“The art sucks, the performance and history proves it. Karate in any form HAS NOT done well in the ufc and probably never will. Why is that? Because when the rubber hits the road, Karate is an inferior style with several holes that do not translate well to a live fight vs a boxer or grappler.”

I addressed a lot of this above. I guess I feel that, again, a lot of it is that so much of what is seen today as TMA is actually a modern, bastardized, watered down version of something taught by unqualified instructors. Believe me, that bothers me more than anyone. I see fat, soft, lazy, instructors that can’t “do”, but only “talk”. I see people that hide behind excuses, myth, fantasy, and take advantage of a gullible public. True karate training should be physically challenging, involve contact work, address fighting from all ranges, and on and on I could go. Believe me, if the book ever happens, I will be on my soapbox. But for MMA, karate can only be a base, not a sole art. A karateka would definitely need to work more on the ground, more on takedowns, takedown defense, etc. For example, my wrestling sucks. I would work a lot on takedowns and takedown defense if I were to compete again, as I feel that is most lacking in me.

I could say lots more on this, but it is already far too long. To each his/her own.




Here is the Scott Ferrozo story as I related it not long after it happened:

“The article by Traci summed it up about perfectly. After the show, Ferrozo came up to us yelling and swearing, being derogatory to both Brock and myself. Not sure why he didn’t include the other judge who scored it for Huffman in his tirade, but I guess we were just lucky.

The fight was a hard fought, back and forth battle between two guys who just wouldn’t quit or let the other one keep the momentum for long bef

ore getting it back themselves. It was a great fight for the fans, but a judge’s nightmare. I have watched Joey since the beginning of his career, have talked to him often (even before this event), admire his fighting heart and skills, and have always gotten along with him.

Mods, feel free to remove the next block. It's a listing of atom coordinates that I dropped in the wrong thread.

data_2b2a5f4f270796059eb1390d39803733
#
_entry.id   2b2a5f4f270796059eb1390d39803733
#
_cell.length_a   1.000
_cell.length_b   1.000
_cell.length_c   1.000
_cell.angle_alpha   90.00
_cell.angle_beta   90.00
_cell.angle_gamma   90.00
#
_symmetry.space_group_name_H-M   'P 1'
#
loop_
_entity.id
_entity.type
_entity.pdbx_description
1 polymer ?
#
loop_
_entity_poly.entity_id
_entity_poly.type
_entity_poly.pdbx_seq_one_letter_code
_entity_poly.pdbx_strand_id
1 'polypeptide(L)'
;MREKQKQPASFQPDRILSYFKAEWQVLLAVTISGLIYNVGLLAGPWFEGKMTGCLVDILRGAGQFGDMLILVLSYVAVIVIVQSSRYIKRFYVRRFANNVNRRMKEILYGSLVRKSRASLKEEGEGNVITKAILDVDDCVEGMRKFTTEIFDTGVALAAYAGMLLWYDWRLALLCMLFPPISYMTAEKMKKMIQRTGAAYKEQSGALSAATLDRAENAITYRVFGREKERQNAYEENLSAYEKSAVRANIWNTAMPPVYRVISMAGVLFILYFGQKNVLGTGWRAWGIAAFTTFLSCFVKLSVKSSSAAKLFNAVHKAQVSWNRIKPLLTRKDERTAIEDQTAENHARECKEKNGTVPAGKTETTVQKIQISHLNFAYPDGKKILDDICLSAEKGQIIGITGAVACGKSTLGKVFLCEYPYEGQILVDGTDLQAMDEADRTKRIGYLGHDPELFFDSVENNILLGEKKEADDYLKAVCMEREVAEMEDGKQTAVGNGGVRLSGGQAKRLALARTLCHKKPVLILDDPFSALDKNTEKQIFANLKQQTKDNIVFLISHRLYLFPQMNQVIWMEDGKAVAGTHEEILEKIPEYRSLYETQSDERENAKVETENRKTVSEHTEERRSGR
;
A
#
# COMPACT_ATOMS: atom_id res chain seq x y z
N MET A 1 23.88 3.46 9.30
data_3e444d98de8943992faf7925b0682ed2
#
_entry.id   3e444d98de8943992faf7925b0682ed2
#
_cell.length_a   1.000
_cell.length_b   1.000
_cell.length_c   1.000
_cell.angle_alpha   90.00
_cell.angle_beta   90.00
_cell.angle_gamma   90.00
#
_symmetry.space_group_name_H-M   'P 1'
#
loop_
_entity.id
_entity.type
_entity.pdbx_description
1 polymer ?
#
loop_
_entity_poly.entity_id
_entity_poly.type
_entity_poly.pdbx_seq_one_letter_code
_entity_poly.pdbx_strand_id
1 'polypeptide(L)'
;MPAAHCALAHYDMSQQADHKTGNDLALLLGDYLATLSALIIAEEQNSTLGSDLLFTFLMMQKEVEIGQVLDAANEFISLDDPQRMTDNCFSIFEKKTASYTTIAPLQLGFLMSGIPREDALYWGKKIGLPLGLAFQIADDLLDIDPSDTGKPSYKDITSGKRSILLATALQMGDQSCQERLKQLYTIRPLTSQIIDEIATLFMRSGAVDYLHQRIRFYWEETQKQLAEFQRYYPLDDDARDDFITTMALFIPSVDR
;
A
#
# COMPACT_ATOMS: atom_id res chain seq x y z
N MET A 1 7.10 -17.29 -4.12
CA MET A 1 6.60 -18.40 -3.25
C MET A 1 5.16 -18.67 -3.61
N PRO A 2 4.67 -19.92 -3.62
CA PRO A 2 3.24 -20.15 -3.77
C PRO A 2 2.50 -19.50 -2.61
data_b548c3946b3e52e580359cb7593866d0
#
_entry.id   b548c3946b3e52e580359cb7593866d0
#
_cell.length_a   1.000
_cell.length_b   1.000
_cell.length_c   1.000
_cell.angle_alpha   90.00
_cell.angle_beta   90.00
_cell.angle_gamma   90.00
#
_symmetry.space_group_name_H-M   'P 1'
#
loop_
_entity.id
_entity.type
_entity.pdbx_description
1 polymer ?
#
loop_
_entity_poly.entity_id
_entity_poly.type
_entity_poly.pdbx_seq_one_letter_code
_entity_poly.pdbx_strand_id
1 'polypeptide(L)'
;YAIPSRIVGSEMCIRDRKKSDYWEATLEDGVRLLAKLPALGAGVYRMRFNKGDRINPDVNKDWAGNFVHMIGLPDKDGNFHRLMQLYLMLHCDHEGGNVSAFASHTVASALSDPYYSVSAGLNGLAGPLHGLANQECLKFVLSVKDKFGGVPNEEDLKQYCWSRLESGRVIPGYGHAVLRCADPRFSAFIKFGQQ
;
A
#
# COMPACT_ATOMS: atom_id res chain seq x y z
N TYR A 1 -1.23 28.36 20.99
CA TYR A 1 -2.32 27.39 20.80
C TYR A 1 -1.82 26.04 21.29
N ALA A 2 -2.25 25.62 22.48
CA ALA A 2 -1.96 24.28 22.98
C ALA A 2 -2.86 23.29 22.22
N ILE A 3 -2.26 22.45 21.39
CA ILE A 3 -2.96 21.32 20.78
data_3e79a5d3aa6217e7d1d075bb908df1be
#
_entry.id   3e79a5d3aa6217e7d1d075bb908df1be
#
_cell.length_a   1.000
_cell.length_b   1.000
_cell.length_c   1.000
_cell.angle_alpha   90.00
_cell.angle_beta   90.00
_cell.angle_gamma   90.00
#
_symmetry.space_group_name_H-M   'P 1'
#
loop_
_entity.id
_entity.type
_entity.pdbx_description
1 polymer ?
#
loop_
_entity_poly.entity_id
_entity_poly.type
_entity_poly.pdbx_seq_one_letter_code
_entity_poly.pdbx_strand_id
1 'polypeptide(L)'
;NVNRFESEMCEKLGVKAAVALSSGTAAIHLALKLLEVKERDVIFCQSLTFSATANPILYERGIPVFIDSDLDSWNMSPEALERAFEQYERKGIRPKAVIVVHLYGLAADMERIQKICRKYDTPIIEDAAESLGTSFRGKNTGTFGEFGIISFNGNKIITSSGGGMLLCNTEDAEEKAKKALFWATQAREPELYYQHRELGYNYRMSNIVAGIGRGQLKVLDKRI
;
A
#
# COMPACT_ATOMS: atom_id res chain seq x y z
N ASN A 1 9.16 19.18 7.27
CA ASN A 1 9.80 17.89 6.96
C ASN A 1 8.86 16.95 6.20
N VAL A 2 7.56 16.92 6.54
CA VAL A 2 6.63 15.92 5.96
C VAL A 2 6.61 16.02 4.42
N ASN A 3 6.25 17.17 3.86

There is no way I would ever intentionally give anyone a bad call as a judge. I know how hard these guys work, how much they put on the line in a fight, and what an L or a W means to them. That being said, I can not play favorites, either, and have to judge according to the criteria set forth by the event. Although I hate to score draws, and Monte doesn’t want draws, that is the way I honestly scored the fight. Joey had some great slams and takedowns, but he didn’t do much with the position, got reversed a lot by Huffman and then ended up mounted and Hufffman was in dominant position. Huffman tended to end the rounds stronger, especially the last round. Joey did not have much in the way of submission attempts, especially anything close, and Huffman probably had better striking.

I scored one round even, and one each for the other two. I tried to explain this to Ferrozo, but he wasn’t in the mood to listen. After hearing him carry on for long enough, I finally told him to get fucked too, since he had told me enough times that I figured why should I have all the sex and why not let him have some, too. I don’t usually communicate that way and tried not to this time, but that’s what happened.

I have seen Ferrozo at Minnesota events over the years and know that he tends to be loud and curse a lot. That’s just the way he is. He thought his guy got a bad call, and none of us fault him for that. It is the way he went about it and refusing to listen that was a bit over the top, but so what. I have been cursed at by experts since I was a kid so it’s nothing new.

And yes, Brock readily agreed to fight Joey when Ferrozo threw down the challenge. When Joey came out later to try to calm things down, Brock told him Ferrozo wanted them to fight and that he (Brock) agreed to it. Joey did not seem to have been aware that Ferrozo threw out the challenge and I have no idea where that stands now. Brock is managed by Monte, so anything would have to go through him. I do know that Brock would be up for it, but then again Brock will fight pretty much anyone put in front of him. I am sure Joey is the same way.